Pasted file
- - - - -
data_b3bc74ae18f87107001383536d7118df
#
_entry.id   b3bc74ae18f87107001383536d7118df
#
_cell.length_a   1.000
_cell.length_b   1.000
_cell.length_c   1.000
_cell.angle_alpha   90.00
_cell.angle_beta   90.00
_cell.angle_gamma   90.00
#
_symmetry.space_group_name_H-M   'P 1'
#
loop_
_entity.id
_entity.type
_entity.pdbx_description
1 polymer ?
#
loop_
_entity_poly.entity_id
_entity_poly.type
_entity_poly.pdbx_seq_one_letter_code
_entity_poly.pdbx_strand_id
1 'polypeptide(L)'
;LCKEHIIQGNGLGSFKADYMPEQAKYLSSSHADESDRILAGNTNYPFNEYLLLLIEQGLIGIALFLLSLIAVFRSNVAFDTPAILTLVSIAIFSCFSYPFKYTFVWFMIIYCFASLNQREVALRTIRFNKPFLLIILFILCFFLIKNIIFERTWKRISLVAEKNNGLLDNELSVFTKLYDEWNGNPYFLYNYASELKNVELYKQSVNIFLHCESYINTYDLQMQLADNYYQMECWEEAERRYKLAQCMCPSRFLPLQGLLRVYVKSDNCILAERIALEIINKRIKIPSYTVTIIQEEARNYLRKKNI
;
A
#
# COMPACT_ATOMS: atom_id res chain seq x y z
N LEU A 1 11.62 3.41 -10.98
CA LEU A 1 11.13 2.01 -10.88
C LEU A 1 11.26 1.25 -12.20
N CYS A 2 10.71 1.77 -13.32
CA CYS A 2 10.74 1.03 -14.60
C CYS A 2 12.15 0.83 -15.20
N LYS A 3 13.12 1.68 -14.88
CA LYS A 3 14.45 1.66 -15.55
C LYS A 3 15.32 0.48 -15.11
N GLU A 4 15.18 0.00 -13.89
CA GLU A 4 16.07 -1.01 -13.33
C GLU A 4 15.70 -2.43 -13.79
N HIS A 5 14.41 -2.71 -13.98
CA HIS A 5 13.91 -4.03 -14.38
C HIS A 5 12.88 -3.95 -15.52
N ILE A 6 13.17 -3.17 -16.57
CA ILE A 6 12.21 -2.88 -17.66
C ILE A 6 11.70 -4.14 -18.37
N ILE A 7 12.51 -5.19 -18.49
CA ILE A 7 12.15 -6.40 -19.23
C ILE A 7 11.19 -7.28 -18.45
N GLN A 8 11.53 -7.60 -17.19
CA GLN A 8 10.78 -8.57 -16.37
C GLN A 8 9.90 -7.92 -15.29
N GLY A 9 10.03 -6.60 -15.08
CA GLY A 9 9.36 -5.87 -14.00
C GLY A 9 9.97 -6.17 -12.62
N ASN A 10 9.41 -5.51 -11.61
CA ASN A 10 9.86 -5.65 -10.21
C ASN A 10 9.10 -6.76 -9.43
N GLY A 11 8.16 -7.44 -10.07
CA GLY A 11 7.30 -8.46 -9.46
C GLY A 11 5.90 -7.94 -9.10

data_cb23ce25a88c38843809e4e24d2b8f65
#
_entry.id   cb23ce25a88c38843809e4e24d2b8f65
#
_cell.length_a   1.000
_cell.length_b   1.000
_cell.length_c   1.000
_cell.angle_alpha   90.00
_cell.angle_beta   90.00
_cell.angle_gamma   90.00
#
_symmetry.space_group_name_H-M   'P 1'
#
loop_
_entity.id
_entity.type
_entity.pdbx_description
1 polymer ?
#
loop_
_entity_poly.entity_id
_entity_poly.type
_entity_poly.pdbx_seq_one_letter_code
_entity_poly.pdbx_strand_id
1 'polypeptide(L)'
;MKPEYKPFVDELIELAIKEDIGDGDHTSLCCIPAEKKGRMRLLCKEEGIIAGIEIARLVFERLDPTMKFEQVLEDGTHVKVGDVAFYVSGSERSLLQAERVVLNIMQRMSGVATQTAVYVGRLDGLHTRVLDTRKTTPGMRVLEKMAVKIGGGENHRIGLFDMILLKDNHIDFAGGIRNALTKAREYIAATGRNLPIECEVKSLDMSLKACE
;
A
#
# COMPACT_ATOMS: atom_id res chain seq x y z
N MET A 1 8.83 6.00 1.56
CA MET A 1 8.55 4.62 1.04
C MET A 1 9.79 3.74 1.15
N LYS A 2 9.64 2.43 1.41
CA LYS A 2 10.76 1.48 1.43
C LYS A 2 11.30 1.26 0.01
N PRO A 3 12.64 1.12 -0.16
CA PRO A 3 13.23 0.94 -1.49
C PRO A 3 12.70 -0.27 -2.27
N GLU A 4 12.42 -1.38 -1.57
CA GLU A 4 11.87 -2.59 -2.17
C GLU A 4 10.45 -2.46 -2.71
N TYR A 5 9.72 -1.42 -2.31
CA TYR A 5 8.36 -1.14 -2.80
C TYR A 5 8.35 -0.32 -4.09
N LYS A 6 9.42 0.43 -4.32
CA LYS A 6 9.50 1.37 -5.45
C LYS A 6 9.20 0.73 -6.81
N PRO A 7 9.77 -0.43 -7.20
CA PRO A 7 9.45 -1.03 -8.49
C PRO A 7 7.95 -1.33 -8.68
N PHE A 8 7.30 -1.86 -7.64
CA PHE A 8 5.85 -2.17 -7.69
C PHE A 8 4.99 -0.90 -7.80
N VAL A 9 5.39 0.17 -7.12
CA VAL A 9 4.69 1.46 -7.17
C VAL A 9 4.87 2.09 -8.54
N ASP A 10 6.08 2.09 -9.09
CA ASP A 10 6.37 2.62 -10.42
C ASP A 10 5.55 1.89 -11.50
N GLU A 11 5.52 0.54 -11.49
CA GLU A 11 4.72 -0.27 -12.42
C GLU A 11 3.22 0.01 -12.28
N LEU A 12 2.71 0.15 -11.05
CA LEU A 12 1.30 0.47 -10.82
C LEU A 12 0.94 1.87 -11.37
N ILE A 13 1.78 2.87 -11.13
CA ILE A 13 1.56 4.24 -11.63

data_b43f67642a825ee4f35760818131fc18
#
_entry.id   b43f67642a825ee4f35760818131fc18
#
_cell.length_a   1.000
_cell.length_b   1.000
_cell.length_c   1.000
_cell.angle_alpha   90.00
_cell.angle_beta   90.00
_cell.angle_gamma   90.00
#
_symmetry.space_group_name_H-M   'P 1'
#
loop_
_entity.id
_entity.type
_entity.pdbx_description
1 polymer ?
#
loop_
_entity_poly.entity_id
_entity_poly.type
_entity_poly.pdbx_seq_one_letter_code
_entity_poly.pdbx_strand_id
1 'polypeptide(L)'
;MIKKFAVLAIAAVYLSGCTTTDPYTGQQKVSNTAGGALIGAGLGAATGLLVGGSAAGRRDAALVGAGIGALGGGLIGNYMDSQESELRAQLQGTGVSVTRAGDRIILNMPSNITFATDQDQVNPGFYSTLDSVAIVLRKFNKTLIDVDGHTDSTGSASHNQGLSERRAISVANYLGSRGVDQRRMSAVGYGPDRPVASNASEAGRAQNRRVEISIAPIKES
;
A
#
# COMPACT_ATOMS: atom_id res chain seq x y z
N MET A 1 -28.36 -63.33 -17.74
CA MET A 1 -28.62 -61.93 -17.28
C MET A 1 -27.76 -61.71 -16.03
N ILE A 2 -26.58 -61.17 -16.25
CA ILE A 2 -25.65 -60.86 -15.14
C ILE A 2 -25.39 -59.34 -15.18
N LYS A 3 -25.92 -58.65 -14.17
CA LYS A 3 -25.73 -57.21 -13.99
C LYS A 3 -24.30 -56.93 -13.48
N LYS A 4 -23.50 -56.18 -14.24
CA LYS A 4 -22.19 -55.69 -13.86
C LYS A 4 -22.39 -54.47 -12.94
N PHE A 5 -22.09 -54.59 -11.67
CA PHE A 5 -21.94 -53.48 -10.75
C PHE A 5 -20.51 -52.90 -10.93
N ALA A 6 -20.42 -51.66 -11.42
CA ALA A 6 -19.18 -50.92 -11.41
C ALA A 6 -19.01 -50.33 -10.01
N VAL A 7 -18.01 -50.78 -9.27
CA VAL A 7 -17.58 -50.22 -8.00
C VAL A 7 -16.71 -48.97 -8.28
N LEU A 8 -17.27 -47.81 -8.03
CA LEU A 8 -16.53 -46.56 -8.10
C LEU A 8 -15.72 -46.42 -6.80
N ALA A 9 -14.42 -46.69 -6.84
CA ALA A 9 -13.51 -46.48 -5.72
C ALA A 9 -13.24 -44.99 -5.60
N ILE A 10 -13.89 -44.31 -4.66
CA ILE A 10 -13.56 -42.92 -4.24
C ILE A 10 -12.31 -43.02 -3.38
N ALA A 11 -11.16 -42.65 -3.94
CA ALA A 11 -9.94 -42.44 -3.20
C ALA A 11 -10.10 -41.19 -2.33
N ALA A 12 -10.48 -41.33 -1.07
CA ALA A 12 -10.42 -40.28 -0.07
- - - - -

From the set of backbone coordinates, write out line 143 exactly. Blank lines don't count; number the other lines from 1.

_symmetry.space_group_name_H-M   'P 1'